Reasons Why Do Companies Choose NASDAQ for Their IPO?

NASDAQ for Their IPO

Why list on the Nasdaq versus other stock exchanges?

The NASDAQ (New York Stock Exchange) got founded in 1971. Although it feels like a long time ago, the New York Stock Exchange (NYSE) got made in 1792. The NASDAQ is known for its technological companies, whereas the NYSE is known for its older brick-and-mortar companies.

The NYSE is more likely to trade larger, bottom-line-driven companies that pay dividends and steadily build their top lines. Companies are more likely to be growth-oriented on the NASDAQ. There are exceptions on both sides, of course.

When it comes to deciding between the NYSE and the NASDAQ, certain companies’ perceptions do matter. LinkedIn Corp. (LNKD), for example, chose the NYSE over the Nasdaq because it didn’t want to be associated with social networking sites.

That isn’t to argue that companies listed on the NASDAQ aren’t good. That isn’t true at all. It’s simply a different setting. If a corporation wants to be prestigious, it will list on the NYSE.

On the other hand, information technology, biotech, and other small-cap tech companies are unconcerned with their reputation. Their goal is to keep costs low more cash on hand to fund expansion.

The fee difference between the NYSE and the NASDAQ will not make or break a company in most situations, but if a smaller company lists on the NASDAQ, it will still be a cost-effective listing option.

Key Reasons Why European Companies Choose NASDAQ

Cost Differences

If you check into the variations in listing costs between the NYSE and the NASDAQ, you’ll find a wealth of information. It’s possible that you’ll become perplexed. To put it another way, it all comes down to how many shares a firm is offering for sale.

Let’s pretend a corporation is going to list 75 million shares. That would cost $360,000 on the NYSE, plus a $71,000 annual listing fee. (The reported price per share is $0.0048, according to the NYSE Listed Company Manual.)

The NASDAQ makes things a little more complicated because it has three submarkets: Global Select Market, Global Market, and Capital Market. The listing price is $295,000 plus a $79,000 yearly listing fee if 75 million shares get listed on the Global Select Market or Global Market. The listing fee for 75 million shares on the Capital Market is $75,000, an annual listing fee of $79,000.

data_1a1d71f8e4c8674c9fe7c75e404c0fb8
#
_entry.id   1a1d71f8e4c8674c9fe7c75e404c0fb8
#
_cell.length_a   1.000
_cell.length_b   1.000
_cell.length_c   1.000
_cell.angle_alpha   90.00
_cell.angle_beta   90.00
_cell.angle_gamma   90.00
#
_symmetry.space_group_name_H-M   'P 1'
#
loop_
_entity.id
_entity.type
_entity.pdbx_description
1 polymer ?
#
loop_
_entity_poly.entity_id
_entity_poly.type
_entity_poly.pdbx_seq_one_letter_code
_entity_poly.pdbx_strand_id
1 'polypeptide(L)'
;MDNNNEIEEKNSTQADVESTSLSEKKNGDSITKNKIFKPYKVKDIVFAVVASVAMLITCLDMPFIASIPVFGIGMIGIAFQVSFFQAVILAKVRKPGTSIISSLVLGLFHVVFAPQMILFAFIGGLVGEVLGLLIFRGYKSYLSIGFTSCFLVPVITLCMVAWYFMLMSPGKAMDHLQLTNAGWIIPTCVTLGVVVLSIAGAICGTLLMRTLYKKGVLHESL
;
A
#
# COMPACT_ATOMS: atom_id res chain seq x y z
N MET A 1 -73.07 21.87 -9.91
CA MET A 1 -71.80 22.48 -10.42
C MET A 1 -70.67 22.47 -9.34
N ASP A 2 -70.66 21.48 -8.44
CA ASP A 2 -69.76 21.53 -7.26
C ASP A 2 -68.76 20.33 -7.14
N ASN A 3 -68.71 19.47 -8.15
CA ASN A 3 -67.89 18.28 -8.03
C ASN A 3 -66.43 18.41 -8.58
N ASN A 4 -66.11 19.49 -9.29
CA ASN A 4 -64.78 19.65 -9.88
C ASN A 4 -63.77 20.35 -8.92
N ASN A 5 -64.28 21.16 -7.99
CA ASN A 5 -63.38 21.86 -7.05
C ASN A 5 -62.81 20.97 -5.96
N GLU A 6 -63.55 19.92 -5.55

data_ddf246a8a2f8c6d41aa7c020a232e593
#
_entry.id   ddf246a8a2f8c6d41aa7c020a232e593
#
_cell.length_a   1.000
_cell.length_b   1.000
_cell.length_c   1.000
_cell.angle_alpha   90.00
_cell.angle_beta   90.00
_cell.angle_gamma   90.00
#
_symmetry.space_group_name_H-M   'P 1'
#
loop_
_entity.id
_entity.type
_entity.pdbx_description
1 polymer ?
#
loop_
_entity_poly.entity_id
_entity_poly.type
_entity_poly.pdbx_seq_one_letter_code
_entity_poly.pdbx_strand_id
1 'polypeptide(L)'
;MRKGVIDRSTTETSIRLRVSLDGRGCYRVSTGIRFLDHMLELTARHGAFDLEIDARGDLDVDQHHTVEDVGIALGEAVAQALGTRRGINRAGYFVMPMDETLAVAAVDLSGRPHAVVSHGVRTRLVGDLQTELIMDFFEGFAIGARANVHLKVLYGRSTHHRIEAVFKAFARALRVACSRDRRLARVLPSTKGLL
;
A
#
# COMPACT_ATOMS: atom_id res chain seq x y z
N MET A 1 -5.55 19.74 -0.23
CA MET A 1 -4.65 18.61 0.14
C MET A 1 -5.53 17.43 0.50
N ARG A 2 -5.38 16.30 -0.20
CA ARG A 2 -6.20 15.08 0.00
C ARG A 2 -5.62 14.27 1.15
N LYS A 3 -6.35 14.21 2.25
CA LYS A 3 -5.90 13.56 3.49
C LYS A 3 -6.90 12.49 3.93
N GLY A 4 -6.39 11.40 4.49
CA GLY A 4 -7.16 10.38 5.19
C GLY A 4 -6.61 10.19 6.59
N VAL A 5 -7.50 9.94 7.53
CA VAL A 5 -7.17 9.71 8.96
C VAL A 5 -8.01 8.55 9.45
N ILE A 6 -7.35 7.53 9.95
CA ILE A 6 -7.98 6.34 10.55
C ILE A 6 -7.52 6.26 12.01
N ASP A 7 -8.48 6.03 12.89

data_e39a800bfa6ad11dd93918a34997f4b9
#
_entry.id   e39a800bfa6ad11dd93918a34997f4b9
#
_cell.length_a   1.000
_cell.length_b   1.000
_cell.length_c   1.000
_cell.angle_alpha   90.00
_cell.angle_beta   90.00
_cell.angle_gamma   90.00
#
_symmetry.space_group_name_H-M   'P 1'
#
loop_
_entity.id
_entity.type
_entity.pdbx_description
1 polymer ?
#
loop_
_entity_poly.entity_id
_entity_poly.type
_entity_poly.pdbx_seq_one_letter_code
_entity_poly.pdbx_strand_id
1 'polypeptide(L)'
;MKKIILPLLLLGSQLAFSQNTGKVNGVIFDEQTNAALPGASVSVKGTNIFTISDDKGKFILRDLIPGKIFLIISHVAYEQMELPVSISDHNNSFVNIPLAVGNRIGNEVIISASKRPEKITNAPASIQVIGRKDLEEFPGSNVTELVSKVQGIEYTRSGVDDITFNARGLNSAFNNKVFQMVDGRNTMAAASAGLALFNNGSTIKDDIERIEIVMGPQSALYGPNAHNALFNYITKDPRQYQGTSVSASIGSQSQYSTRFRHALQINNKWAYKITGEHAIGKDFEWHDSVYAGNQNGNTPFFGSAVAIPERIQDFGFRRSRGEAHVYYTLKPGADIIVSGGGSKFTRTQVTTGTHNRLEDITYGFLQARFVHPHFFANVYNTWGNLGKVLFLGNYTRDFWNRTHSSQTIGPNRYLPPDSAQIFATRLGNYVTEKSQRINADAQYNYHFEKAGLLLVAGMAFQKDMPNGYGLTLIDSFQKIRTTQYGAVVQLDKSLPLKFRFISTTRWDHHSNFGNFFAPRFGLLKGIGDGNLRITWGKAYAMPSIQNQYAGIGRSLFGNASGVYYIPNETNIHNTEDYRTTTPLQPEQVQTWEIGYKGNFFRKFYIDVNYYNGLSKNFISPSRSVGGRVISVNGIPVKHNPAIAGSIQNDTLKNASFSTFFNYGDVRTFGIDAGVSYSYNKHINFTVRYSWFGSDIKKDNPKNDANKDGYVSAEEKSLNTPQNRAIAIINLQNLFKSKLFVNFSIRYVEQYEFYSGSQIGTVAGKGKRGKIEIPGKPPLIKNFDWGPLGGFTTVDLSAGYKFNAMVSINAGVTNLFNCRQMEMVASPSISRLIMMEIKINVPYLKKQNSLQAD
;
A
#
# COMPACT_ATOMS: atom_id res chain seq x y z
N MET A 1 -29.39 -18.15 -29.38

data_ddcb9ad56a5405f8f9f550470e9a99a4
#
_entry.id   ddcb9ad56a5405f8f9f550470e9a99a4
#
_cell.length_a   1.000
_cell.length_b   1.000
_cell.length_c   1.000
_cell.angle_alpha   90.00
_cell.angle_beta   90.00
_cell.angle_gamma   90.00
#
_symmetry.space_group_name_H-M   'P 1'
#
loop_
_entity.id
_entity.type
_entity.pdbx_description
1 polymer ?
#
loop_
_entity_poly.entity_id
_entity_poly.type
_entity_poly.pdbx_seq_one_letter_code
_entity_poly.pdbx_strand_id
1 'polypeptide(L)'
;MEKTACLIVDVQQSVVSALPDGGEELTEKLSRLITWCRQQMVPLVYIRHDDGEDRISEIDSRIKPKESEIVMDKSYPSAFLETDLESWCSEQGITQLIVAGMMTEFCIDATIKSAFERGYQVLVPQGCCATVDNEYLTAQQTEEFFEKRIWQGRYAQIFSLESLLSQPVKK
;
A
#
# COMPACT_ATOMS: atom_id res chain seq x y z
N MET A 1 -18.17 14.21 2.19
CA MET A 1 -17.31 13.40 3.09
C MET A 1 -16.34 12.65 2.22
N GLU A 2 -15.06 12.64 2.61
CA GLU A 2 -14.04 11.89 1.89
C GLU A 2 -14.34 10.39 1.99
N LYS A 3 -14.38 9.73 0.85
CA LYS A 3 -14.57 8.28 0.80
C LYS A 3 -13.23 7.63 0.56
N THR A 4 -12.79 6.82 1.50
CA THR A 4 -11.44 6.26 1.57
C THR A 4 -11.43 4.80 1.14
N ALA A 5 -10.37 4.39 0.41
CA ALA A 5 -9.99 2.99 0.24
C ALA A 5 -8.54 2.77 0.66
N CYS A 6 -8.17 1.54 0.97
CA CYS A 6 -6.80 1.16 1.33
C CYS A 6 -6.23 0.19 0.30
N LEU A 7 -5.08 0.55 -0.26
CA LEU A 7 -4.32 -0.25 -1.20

Important Factors

An independent remuneration committee and an independent nomination committee gets required for each firm listed on the NYSE. On the NASDAQ, corporations have the option of having CEO salary and nomination decisions determined by a majority of independent directors.

Therefore, this is not obligatory. Internal audit functions and corporate governance guidelines get also required for NYSE-listed companies. For corporations listed on the NASDAQ, neither of these get required.

The NASDAQ has an additional benefit that some people overlook. Times Square has an electronic billboard that lists its firms and products.

One of the reasons Kraft Foods Group, Inc. (KRFT) moved to the NASDAQ in 2012 got because of this (increased exposure).

Conclusion

The NYSE is both more expensive and more prestigious. However, given the cost reductions, many companies in today’s tech-heavy world see the listing on the NASDAQ as a sensible option. To date, companies listed on the NASDAQ have been perceived as more growth-oriented, implying higher volatility and good upside potential.

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